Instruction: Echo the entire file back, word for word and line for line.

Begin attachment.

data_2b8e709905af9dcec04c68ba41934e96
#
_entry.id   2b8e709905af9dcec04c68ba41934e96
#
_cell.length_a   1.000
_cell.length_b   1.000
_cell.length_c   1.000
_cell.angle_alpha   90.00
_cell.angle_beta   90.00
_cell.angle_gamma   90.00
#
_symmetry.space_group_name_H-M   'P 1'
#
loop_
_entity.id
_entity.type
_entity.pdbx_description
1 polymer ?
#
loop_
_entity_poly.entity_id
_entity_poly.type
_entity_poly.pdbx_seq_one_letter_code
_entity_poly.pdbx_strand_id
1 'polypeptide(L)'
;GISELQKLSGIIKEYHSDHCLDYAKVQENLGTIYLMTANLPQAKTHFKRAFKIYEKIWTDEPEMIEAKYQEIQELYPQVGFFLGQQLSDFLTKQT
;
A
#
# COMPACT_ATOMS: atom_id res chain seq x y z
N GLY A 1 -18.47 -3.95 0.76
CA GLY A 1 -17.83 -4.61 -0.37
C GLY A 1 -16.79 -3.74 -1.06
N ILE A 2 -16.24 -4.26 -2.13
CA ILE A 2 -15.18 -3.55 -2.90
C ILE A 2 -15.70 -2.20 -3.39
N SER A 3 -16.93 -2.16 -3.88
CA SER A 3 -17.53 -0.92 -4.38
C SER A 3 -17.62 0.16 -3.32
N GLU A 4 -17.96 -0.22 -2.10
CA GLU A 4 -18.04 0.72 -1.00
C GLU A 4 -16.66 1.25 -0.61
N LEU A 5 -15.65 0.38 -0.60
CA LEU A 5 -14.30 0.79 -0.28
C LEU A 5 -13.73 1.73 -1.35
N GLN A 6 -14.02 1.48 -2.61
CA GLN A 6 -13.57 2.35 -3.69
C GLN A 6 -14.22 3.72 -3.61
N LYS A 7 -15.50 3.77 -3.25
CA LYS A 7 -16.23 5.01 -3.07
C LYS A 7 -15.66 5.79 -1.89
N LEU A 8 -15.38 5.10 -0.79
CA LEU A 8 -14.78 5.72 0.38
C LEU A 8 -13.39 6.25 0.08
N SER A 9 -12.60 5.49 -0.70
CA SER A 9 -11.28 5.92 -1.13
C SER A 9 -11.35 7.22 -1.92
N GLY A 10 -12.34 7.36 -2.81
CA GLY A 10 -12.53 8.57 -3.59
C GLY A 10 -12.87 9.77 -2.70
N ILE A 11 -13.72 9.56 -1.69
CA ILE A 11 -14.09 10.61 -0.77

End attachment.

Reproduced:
data_2b8e709905af9dcec04c68ba41934e96
#
_entry.id   2b8e709905af9dcec04c68ba41934e96
#
_cell.length_a   1.000
_cell.length_b   1.000
_cell.length_c   1.000
_cell.angle_alpha   90.00
_cell.angle_beta   90.00
_cell.angle_gamma   90.00
#
_symmetry.space_group_name_H-M   'P 1'
#
loop_
_entity.id
_entity.type
_entity.pdbx_description
1 polymer ?
#
loop_
_entity_poly.entity_id
_entity_poly.type
_entity_poly.pdbx_seq_one_letter_code
_entity_poly.pdbx_strand_id
1 'polypeptide(L)'
;GISELQKLSGIIKEYHSDHCLDYAKVQENLGTIYLMTANLPQAKTHFKRAFKIYEKIWTDEPEMIEAKYQEIQELYPQVGFFLGQQLSDFLTKQT
;
A
#
# COMPACT_ATOMS: atom_id res chain seq x y z
N GLY A 1 -18.47 -3.95 0.76
CA GLY A 1 -17.83 -4.61 -0.37
C GLY A 1 -16.79 -3.74 -1.06
N ILE A 2 -16.24 -4.26 -2.13
CA ILE A 2 -15.18 -3.55 -2.90
C ILE A 2 -15.70 -2.20 -3.39
N SER A 3 -16.93 -2.16 -3.88
CA SER A 3 -17.53 -0.92 -4.38
C SER A 3 -17.62 0.16 -3.32
N GLU A 4 -17.96 -0.22 -2.10
CA GLU A 4 -18.04 0.72 -1.00
C GLU A 4 -16.66 1.25 -0.61
N LEU A 5 -15.65 0.38 -0.60
CA LEU A 5 -14.30 0.79 -0.28
C LEU A 5 -13.73 1.73 -1.35
N GLN A 6 -14.02 1.48 -2.61
CA GLN A 6 -13.57 2.35 -3.69
C GLN A 6 -14.22 3.72 -3.61
N LYS A 7 -15.50 3.77 -3.25
CA LYS A 7 -16.23 5.01 -3.07
C LYS A 7 -15.66 5.79 -1.89
N LEU A 8 -15.38 5.10 -0.79
CA LEU A 8 -14.78 5.72 0.38
C LEU A 8 -13.39 6.25 0.08
N SER A 9 -12.60 5.49 -0.70
CA SER A 9 -11.28 5.92 -1.13
C SER A 9 -11.35 7.22 -1.92
N GLY A 10 -12.34 7.36 -2.81
CA GLY A 10 -12.53 8.57 -3.59
C GLY A 10 -12.87 9.77 -2.70
N ILE A 11 -13.72 9.56 -1.69
CA ILE A 11 -14.09 10.61 -0.77